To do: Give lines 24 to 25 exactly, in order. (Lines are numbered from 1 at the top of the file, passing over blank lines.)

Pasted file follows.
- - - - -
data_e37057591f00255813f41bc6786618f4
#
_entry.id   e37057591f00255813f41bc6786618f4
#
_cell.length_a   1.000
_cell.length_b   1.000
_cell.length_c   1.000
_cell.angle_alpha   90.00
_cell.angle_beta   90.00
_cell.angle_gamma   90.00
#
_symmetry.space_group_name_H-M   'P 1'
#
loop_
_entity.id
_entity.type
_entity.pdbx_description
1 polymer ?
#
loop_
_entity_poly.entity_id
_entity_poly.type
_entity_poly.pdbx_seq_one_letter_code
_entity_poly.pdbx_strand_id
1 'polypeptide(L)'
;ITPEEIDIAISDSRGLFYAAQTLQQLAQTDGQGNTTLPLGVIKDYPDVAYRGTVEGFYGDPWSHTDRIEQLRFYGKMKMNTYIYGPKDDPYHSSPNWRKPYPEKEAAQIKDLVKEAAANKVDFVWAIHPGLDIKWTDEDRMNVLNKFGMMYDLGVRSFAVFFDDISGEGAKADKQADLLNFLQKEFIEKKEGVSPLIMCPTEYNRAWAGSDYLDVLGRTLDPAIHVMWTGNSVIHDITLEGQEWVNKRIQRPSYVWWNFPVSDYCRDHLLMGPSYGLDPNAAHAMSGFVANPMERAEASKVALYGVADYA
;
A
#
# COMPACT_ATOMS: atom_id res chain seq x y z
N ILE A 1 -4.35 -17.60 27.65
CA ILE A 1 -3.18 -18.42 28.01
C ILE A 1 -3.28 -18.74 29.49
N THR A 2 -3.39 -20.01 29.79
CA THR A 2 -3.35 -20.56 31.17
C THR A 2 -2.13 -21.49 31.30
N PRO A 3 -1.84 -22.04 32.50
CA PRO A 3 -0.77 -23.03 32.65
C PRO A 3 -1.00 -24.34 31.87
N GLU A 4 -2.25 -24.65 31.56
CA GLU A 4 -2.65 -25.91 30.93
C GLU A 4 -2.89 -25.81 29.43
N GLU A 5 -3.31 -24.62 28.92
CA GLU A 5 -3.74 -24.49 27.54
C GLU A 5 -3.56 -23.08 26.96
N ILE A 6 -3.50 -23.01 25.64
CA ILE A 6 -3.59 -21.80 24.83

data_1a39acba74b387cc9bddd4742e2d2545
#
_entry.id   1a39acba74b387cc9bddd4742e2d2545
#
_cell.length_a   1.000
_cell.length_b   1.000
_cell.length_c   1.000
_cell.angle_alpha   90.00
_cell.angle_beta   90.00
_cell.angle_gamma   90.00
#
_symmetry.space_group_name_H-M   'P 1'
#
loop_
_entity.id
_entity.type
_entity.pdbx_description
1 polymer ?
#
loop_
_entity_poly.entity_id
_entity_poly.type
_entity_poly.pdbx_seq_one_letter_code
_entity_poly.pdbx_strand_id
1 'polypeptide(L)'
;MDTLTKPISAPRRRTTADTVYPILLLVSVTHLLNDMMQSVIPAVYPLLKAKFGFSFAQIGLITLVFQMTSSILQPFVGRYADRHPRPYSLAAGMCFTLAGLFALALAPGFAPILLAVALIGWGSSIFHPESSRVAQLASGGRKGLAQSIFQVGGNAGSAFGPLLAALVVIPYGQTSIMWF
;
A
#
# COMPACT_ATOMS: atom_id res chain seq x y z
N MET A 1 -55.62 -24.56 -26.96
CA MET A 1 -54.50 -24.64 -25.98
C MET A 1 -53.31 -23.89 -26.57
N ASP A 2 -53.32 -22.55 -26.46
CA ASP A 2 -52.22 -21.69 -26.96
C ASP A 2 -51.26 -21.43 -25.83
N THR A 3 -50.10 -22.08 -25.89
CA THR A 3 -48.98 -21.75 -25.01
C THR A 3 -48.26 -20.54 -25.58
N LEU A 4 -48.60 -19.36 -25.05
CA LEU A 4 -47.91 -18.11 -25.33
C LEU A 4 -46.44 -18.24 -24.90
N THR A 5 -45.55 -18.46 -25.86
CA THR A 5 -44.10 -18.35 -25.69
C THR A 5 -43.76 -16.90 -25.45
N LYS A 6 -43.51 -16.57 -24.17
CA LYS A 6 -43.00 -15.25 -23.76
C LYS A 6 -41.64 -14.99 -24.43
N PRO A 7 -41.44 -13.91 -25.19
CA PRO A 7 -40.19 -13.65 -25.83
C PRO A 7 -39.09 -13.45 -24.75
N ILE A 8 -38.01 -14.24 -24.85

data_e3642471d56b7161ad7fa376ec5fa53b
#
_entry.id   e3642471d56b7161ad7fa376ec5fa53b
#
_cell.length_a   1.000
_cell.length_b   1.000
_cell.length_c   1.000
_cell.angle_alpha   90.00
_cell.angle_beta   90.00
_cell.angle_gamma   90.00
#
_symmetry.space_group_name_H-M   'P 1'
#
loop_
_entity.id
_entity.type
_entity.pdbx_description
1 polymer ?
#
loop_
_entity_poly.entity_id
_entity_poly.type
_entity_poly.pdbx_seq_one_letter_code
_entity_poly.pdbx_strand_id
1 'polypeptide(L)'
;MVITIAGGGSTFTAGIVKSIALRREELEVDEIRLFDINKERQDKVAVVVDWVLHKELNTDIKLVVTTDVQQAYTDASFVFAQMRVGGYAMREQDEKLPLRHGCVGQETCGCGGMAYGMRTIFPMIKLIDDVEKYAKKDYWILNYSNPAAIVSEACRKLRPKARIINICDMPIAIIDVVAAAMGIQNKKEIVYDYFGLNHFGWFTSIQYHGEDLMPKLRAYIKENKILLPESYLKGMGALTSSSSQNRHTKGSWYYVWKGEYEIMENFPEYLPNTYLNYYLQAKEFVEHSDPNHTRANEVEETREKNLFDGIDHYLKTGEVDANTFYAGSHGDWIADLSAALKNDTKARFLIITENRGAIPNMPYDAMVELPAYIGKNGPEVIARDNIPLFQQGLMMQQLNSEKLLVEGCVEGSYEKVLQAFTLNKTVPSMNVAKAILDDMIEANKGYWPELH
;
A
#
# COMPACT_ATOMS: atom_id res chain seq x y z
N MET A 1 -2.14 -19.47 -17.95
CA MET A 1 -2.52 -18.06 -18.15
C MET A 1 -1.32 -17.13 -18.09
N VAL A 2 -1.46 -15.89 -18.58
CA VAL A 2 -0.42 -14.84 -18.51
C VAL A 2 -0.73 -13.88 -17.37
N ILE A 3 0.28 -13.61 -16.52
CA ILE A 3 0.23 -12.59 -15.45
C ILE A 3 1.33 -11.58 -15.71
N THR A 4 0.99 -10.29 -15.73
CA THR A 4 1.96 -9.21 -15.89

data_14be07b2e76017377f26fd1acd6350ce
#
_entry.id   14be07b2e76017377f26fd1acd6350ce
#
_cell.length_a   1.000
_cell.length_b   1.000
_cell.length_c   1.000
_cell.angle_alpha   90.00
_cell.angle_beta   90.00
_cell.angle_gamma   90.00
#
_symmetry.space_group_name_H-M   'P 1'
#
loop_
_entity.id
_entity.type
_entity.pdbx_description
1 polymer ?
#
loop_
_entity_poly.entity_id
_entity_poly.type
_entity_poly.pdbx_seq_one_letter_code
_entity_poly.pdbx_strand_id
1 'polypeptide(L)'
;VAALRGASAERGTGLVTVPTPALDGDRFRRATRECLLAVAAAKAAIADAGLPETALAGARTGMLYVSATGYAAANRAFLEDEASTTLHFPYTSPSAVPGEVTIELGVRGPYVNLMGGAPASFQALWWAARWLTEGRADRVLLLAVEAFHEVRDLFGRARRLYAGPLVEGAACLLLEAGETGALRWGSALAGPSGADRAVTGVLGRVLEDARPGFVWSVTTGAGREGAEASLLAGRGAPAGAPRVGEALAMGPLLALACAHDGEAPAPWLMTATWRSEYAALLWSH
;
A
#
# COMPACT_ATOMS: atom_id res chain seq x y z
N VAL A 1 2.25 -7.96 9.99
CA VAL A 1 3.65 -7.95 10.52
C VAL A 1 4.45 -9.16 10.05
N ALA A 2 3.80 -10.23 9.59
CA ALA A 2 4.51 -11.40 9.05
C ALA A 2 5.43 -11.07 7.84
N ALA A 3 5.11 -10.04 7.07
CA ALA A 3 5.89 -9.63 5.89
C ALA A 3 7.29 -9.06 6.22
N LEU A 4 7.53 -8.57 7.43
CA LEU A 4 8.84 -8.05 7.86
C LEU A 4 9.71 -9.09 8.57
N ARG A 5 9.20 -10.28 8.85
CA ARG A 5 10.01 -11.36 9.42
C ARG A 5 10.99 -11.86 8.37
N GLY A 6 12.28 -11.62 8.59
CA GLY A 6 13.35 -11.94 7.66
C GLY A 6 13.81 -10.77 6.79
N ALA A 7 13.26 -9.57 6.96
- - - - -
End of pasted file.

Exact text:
_entity_poly.pdbx_strand_id
1 'polypeptide(L)'